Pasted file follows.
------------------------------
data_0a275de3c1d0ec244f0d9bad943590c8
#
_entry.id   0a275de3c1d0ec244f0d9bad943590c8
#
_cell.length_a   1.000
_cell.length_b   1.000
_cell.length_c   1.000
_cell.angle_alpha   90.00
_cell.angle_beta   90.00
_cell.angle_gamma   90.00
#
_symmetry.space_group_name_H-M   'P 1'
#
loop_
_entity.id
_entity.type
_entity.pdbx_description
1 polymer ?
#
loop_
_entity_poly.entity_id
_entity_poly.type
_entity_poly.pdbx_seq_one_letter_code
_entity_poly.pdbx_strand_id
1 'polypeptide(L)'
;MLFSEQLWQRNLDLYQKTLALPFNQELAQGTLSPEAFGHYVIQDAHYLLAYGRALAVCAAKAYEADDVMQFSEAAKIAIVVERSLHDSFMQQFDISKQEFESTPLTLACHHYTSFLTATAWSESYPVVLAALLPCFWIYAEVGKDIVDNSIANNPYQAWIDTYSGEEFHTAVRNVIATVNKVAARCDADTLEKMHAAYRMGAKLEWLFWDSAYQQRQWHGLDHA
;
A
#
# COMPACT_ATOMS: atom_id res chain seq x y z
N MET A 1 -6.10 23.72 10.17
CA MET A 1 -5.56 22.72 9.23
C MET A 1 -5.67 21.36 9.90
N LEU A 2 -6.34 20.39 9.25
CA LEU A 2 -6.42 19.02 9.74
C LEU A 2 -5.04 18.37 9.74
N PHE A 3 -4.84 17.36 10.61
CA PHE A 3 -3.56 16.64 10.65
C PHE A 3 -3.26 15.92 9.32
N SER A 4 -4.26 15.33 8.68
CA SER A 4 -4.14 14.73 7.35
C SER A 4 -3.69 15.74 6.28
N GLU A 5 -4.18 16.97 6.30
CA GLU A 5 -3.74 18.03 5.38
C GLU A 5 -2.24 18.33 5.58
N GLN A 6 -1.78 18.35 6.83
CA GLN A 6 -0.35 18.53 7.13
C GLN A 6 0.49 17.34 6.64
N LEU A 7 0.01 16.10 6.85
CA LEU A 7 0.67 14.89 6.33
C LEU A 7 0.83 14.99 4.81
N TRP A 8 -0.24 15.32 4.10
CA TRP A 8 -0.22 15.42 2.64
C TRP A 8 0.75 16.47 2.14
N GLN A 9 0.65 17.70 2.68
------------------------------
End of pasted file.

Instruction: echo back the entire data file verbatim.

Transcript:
data_0a275de3c1d0ec244f0d9bad943590c8
#
_entry.id   0a275de3c1d0ec244f0d9bad943590c8
#
_cell.length_a   1.000
_cell.length_b   1.000
_cell.length_c   1.000
_cell.angle_alpha   90.00
_cell.angle_beta   90.00
_cell.angle_gamma   90.00
#
_symmetry.space_group_name_H-M   'P 1'
#
loop_
_entity.id
_entity.type
_entity.pdbx_description
1 polymer ?
#
loop_
_entity_poly.entity_id
_entity_poly.type
_entity_poly.pdbx_seq_one_letter_code
_entity_poly.pdbx_strand_id
1 'polypeptide(L)'
;MLFSEQLWQRNLDLYQKTLALPFNQELAQGTLSPEAFGHYVIQDAHYLLAYGRALAVCAAKAYEADDVMQFSEAAKIAIVVERSLHDSFMQQFDISKQEFESTPLTLACHHYTSFLTATAWSESYPVVLAALLPCFWIYAEVGKDIVDNSIANNPYQAWIDTYSGEEFHTAVRNVIATVNKVAARCDADTLEKMHAAYRMGAKLEWLFWDSAYQQRQWHGLDHA
;
A
#
# COMPACT_ATOMS: atom_id res chain seq x y z
N MET A 1 -6.10 23.72 10.17
CA MET A 1 -5.56 22.72 9.23
C MET A 1 -5.67 21.36 9.90
N LEU A 2 -6.34 20.39 9.25
CA LEU A 2 -6.42 19.02 9.74
C LEU A 2 -5.04 18.37 9.74
N PHE A 3 -4.84 17.36 10.61
CA PHE A 3 -3.56 16.64 10.65
C PHE A 3 -3.26 15.92 9.32
N SER A 4 -4.26 15.33 8.68
CA SER A 4 -4.14 14.73 7.35
C SER A 4 -3.69 15.74 6.28
N GLU A 5 -4.18 16.97 6.30
CA GLU A 5 -3.74 18.03 5.38
C GLU A 5 -2.24 18.33 5.58
N GLN A 6 -1.78 18.35 6.83
CA GLN A 6 -0.35 18.53 7.13
C GLN A 6 0.49 17.34 6.64
N LEU A 7 0.01 16.10 6.85
CA LEU A 7 0.67 14.89 6.33
C LEU A 7 0.83 14.99 4.81
N TRP A 8 -0.24 15.32 4.10
CA TRP A 8 -0.22 15.42 2.64
C TRP A 8 0.75 16.47 2.14
N GLN A 9 0.65 17.70 2.68